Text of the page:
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Sean Phillips

Inside Consumer Reports: Tire Testing

By October 23, 2011

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Photo © Sean Phillips

Consumer Reports Auto Test Center sports a beautiful test track out in the Connecticut backcountry. Once a drag strip, (the company has even kept the old timing tower) the track sports a long front straight ending in a sweeping turn onto the chicane-heavy backside. I was informed that on two occasions, light aircraft have landed on the front straightaway, on hopelessly lost and one out of fuel. Apparently the second time this happened one of the directors of the facility was on the phone giving a live radio interview when the plane lined up to use his test track as an emergency field. What he actually said to the interviewer remains classified.

Before going into the Tire Testing Center at the far end of the track, we were first treated to a highly enjoyable session of what our guide David Champion referred to charmingly as "testing how benign these cars are when right at the limit."

Gene Peterson, the Tire Program Leader, then told us about what he does all day. CR's tire program tests on a three-year cycle. Their results for light truck/SUV tires are just out, and their all-season tire reviews will come out next year. Gene puts each tire through a battery of tests, including:

Gene Peterson talks about his specialty.

Photo © Sean Phillips

  • Dry Braking
  • Wet Braking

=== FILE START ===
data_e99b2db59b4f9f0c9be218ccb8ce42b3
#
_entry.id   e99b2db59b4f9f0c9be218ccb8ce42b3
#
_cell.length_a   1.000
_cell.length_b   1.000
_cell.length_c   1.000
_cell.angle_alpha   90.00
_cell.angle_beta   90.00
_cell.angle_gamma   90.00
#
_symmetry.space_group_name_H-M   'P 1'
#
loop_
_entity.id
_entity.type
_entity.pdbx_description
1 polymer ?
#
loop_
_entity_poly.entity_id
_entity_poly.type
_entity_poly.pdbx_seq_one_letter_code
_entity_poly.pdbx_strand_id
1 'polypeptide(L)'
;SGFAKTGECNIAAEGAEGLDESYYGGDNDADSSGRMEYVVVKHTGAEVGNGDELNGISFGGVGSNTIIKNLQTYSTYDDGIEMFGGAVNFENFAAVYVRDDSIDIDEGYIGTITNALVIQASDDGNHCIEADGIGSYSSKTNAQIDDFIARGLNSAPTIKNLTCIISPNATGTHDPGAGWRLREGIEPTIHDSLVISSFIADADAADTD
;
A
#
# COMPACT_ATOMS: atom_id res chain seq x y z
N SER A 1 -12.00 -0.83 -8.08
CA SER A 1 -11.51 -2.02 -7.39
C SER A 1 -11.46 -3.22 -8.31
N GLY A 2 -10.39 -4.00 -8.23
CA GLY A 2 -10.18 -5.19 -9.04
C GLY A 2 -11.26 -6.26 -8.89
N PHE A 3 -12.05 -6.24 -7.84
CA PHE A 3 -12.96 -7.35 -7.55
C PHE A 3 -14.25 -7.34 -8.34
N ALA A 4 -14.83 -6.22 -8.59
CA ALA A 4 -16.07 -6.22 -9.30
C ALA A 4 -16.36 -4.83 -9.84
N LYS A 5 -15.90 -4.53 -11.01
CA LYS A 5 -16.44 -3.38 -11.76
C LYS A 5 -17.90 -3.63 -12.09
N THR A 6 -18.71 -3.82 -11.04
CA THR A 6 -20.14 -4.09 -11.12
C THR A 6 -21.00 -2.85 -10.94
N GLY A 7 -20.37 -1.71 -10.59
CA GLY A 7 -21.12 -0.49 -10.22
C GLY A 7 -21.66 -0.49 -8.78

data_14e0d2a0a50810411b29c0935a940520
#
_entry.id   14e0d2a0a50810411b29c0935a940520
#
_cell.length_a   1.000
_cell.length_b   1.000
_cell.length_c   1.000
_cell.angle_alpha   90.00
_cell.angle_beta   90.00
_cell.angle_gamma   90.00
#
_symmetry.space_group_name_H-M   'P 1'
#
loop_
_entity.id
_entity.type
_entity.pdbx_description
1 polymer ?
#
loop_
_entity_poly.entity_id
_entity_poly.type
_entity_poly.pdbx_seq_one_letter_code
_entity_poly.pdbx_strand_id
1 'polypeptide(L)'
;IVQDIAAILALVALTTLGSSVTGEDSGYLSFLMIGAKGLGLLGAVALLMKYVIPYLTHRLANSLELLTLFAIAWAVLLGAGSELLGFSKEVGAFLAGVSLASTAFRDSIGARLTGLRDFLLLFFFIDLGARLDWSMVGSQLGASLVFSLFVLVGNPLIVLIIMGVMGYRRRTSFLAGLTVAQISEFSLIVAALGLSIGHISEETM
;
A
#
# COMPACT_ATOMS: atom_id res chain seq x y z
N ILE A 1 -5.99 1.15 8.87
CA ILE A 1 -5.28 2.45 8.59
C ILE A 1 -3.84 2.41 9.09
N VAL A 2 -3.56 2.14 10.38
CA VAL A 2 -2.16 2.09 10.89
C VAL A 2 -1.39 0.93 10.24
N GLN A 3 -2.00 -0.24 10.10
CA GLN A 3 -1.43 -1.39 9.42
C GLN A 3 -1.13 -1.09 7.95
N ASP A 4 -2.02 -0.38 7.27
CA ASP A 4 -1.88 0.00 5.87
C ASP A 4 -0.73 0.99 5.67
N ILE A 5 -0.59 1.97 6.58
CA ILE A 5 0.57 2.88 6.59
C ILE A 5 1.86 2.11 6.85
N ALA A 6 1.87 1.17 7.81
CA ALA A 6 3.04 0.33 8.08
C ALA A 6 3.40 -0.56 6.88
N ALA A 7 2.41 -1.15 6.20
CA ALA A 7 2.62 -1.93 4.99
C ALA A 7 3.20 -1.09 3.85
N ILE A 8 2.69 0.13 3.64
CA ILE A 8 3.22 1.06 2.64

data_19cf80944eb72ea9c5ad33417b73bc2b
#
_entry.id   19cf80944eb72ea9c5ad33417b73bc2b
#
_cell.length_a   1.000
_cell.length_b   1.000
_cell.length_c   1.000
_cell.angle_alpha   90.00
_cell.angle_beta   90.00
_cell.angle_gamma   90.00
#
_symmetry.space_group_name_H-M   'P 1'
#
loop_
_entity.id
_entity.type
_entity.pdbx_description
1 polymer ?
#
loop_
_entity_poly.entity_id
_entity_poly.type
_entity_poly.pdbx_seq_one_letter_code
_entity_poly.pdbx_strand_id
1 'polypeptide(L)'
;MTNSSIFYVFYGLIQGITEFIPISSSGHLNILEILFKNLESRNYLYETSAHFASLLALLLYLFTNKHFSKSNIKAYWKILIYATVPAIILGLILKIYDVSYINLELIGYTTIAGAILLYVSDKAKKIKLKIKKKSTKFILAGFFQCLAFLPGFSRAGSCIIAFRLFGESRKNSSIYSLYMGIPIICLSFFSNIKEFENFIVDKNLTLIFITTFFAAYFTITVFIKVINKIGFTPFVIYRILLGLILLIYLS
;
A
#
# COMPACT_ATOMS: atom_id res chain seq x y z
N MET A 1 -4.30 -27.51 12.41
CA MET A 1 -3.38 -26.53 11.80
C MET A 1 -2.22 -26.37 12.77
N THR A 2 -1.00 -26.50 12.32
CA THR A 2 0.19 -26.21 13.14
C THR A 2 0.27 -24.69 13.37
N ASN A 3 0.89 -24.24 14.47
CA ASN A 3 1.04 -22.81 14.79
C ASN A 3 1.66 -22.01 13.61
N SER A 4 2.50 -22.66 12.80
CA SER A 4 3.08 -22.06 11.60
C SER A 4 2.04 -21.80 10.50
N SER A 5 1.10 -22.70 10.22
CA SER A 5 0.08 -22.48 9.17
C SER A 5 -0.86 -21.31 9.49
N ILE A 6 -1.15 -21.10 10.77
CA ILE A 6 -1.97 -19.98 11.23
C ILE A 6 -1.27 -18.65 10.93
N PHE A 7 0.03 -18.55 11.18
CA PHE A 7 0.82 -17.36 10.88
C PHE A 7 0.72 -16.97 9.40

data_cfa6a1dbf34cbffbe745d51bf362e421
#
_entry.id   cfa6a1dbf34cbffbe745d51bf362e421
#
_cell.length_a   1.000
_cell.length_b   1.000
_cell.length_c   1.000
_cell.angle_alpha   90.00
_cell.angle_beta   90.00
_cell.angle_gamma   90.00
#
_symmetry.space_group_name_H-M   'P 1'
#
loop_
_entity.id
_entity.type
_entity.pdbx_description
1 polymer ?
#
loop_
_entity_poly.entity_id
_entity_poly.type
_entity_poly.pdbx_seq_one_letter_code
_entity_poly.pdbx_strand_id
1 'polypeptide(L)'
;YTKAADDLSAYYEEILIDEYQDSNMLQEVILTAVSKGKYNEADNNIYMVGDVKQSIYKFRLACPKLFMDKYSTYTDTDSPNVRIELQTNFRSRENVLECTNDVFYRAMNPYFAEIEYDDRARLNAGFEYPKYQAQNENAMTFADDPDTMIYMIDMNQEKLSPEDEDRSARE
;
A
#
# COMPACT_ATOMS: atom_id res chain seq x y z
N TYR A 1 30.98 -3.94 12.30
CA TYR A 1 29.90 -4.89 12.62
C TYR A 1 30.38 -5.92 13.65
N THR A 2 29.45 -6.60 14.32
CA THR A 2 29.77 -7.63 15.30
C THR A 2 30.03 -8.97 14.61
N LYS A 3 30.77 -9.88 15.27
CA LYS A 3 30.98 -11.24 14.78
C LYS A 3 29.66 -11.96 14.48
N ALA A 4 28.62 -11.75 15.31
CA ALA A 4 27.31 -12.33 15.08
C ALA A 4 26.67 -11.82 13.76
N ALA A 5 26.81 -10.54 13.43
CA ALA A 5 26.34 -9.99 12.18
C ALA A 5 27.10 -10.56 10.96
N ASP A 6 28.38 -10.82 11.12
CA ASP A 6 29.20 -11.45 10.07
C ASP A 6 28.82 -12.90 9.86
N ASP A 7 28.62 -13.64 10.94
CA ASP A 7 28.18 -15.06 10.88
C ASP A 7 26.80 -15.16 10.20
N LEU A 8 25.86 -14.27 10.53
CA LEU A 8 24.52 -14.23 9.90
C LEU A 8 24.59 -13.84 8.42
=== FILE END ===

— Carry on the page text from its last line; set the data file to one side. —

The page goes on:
• Hydroplaning Resistance
  • Dry and Wet Cornering
  • Ice Braking
  • Snow Traction
  • Comfort and Noise
  • Steering Feel
  • Emergency Handling
  • Wet Slalom
  • Rolling Resistance
  • Tread Life

Fully half of Gene's $600,000 budget goes into testing tread life, which is done offsite. CR tests tread for 16,000 miles, twice the number of miles as for UTQG federal tests. Gene doesn't think much of the UTQG treadwear ratings system, pointing out that the rating is based on the manufacturer extrapolating wear patterns after a relatively few number of miles. How manufacturers do so is up to them. Gene noted that the longest-wearing and shortest-wearing tires in his experience had almost 100,000 miles of wear separating them. Both had the same UTQG treadwear rating.

Gene talked for quite a while about the many disadvantages of runflat tires, a subject which is near to my heart, and which requires a full article to discuss.

Gene also spoke eloquently about his personal wish for "logical, intuitive information on tire sidewalls" including easy-to-understand tire pressure labeling and an expiration date.

"Inflation is the lifeblood of the tire." he said, "The vast majority of people get inflation pressures wrong." I cannot personally agree with him more. The air pressure embossed on the tire sidewall is the absolute maximum cold pressure that should ever be put into the tire, a confusing label at best, since it is almost never the actual correct pressure that should be used. The correct pressure is generally found on a plaque on the inside of the driver's side door.

As for an expiration date, although the manufacturing date is included in sidewall information, very little attention is paid to the point at which a tire is too old to be used. Tires do lose volatiles over time and can begin to dry-rot, but where that process becomes unsafe is very unclear. Gene suggests somewhere between 6-10 years, and I agree.

Afterwards, on behalf of a reader, I asked Gene what he thought about testing snow tires on ice rinks. He was dubious about the idea, pointing out the difficulties of controlling for temperature and humidity at the surface of the ice, as well as the inability to perform anything but low speed tests.

The old drag strip timing tower.

Photo © Sean Phillips

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